IFIXIT TECHNICIANS got their hands on and disassembled a second generation Oculus Rift virtual reality (VR) headset this week, awarding it an impressive nine out of 10 repairability score.
Good news for gamers eagerly awaiting the next generation VR technology, the iFixit team said that the Oculus Rift development kit 2 (DK2) is a doddle to repair if something goes wrong.
"The DK2's excellent [nine] out of 10 repairability score meant we didn't break the device and incite a riot. But truly, we're more excited about all the fun stuff we found inside, including the 40 infrared LEDs you see in the image above," said the iFixit team in its latest post.
iFixit said that the first thing it noticed when taking apart the Oculus Rift DK2, apart from the Super AMOLED Full HD display being that of a Samsung Galaxy Note 3 with 1920x1080 resolution, was that it showed some noticeable streamlining in size and shape when compared to its predecessor, the Oculus Rift DK1.
"A Spectra7 VR7100 processor is buried under what seems to be a thick encasing of glue. According to their product brief, the little doohickey 'reduces size and weight of HDMI copper interconnects'. Well, now we know why the cables got so much thinner when compared to the DK1," iFixit explained.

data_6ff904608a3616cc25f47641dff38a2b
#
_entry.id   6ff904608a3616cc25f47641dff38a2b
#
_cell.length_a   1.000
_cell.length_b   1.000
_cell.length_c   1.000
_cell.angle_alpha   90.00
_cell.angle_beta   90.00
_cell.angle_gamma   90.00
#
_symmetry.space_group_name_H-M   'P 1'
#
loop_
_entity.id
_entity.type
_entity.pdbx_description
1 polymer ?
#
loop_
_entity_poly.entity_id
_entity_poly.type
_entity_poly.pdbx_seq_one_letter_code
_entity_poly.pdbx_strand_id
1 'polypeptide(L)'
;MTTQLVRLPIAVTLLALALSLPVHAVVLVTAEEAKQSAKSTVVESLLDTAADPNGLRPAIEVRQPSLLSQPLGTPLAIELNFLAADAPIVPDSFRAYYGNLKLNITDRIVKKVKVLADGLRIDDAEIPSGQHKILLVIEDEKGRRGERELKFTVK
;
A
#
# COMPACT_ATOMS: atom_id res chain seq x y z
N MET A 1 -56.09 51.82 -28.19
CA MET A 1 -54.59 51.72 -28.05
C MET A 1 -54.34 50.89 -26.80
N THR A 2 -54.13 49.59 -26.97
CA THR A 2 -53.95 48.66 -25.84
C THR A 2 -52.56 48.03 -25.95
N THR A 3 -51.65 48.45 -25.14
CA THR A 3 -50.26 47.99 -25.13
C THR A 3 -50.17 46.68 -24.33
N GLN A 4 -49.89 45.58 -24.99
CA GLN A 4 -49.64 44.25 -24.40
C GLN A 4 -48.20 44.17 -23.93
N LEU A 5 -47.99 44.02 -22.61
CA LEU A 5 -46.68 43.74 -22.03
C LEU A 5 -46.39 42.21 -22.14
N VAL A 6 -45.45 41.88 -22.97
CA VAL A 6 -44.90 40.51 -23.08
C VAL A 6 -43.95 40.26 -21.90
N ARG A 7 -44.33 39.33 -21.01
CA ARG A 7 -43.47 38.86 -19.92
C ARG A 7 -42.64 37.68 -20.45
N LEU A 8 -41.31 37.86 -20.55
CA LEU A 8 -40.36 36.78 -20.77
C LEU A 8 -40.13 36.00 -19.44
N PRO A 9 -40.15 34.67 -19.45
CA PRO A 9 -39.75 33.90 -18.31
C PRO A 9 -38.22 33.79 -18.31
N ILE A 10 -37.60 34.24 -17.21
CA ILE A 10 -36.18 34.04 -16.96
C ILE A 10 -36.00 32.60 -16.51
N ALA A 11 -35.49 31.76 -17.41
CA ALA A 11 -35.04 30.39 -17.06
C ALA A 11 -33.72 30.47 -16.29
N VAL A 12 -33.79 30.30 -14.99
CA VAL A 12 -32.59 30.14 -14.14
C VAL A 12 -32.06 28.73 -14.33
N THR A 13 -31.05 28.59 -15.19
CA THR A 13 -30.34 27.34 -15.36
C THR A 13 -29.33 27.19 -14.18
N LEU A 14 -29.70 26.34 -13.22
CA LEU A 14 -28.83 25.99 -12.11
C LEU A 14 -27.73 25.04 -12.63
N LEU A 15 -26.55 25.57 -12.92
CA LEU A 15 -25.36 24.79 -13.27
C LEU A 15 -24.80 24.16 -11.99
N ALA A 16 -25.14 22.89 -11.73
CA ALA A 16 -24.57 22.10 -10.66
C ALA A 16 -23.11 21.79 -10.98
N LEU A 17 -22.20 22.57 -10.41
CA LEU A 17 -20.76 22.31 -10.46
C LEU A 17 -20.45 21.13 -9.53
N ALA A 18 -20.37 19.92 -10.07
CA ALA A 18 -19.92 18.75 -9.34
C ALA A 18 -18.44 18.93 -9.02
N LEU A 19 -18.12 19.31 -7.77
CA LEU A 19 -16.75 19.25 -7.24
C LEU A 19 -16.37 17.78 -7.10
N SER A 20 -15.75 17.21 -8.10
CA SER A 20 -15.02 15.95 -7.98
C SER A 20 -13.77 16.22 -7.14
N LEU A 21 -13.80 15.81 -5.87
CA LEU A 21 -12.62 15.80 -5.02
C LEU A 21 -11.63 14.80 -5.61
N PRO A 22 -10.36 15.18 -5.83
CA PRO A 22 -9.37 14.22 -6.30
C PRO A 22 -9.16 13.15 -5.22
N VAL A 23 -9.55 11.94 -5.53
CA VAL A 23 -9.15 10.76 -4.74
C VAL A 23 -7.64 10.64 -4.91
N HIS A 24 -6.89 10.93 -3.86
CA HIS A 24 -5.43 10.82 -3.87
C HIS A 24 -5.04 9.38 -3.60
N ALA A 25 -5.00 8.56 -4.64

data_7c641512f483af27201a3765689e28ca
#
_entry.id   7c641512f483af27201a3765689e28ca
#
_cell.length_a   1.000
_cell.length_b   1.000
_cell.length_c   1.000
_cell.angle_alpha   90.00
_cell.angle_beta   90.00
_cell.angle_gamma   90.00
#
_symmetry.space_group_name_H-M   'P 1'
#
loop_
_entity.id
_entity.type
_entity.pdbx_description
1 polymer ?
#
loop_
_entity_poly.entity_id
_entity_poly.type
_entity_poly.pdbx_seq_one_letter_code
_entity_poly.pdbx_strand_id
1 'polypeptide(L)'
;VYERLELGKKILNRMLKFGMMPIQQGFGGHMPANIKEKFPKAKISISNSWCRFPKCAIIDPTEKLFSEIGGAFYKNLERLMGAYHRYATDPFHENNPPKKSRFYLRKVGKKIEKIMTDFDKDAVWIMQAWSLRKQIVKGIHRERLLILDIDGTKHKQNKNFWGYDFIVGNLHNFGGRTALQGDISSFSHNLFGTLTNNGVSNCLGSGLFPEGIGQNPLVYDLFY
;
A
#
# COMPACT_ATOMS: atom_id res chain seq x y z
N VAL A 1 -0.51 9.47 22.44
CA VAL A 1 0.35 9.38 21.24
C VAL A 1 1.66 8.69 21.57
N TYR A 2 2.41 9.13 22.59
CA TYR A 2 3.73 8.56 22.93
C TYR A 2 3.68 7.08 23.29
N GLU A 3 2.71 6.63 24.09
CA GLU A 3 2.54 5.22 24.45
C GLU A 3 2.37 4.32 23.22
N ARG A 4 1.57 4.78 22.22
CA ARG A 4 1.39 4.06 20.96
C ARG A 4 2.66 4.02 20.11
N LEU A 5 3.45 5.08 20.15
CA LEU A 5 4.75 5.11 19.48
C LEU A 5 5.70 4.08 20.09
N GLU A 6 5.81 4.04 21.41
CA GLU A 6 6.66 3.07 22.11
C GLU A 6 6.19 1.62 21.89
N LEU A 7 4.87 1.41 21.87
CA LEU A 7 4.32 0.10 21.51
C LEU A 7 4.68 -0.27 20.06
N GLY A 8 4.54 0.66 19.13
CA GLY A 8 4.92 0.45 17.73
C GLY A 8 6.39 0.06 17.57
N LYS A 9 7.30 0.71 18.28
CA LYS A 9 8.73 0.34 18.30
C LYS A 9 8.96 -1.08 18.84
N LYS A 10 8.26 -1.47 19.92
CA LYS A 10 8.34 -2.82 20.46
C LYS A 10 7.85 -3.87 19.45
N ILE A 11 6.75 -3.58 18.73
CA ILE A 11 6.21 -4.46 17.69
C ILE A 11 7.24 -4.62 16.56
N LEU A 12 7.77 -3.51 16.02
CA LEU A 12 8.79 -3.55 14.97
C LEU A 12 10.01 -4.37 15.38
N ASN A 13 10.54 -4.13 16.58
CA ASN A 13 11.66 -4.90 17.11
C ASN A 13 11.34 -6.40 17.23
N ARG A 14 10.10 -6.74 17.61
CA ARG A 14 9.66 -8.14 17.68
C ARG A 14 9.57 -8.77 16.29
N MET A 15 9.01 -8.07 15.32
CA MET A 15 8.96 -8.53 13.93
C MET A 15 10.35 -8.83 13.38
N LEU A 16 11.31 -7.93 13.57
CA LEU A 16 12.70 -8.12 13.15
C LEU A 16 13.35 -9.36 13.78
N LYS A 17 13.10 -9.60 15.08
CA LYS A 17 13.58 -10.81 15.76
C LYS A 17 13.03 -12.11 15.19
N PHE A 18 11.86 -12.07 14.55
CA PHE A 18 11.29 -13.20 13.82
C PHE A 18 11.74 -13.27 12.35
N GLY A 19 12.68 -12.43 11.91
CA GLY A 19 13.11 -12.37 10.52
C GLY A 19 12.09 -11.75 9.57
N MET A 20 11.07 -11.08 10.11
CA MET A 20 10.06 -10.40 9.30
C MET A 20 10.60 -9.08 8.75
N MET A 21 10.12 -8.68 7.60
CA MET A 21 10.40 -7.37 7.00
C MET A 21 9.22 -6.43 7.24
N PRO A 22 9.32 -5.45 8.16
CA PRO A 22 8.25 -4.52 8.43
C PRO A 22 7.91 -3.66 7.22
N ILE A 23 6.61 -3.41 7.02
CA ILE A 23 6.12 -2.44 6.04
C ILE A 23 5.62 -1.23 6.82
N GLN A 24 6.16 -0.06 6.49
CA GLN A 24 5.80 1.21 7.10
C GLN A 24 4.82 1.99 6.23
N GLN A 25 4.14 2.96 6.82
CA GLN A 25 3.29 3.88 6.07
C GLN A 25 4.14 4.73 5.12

The handymen also said that they found 40 IR LEDs connected via a ribbon cable to the motherboard inside the Rift DK2 "probably designed by magical space elves", but said the major reason why the headset received such a good repairability score is that it is mainly kept in place with screws, which make it much easier to fix.
As for the Samsung Galaxy Note 3 display, iFixit said that Oculus must be overclocking its display panel from its stock 60Hz, as the VR headset maker claims that the DK2 display is a low-persistence OLED screen capable of a 75Hz refresh rate.
"We take a closer look at the 5.7in Super AMOLED display panel and find that Oculus even left the Synaptics S5050A touchscreen controller intact. Maybe they're planning on releasing an eyelash touchscreen controller add-on later," iFixit added.
iFixit managed to remove the positional camera's motherboard and lens assembly "with ease" and pop the lens assembly off the motherboard with two screws.
"After playing around with the positional camera lens, we conclude that it's a wide angle lens. This allows the positional camera to see more IR LEDs at once, expanding its tracking abilities," said iFixit.
There's a video of the iFixit teardown below. µ
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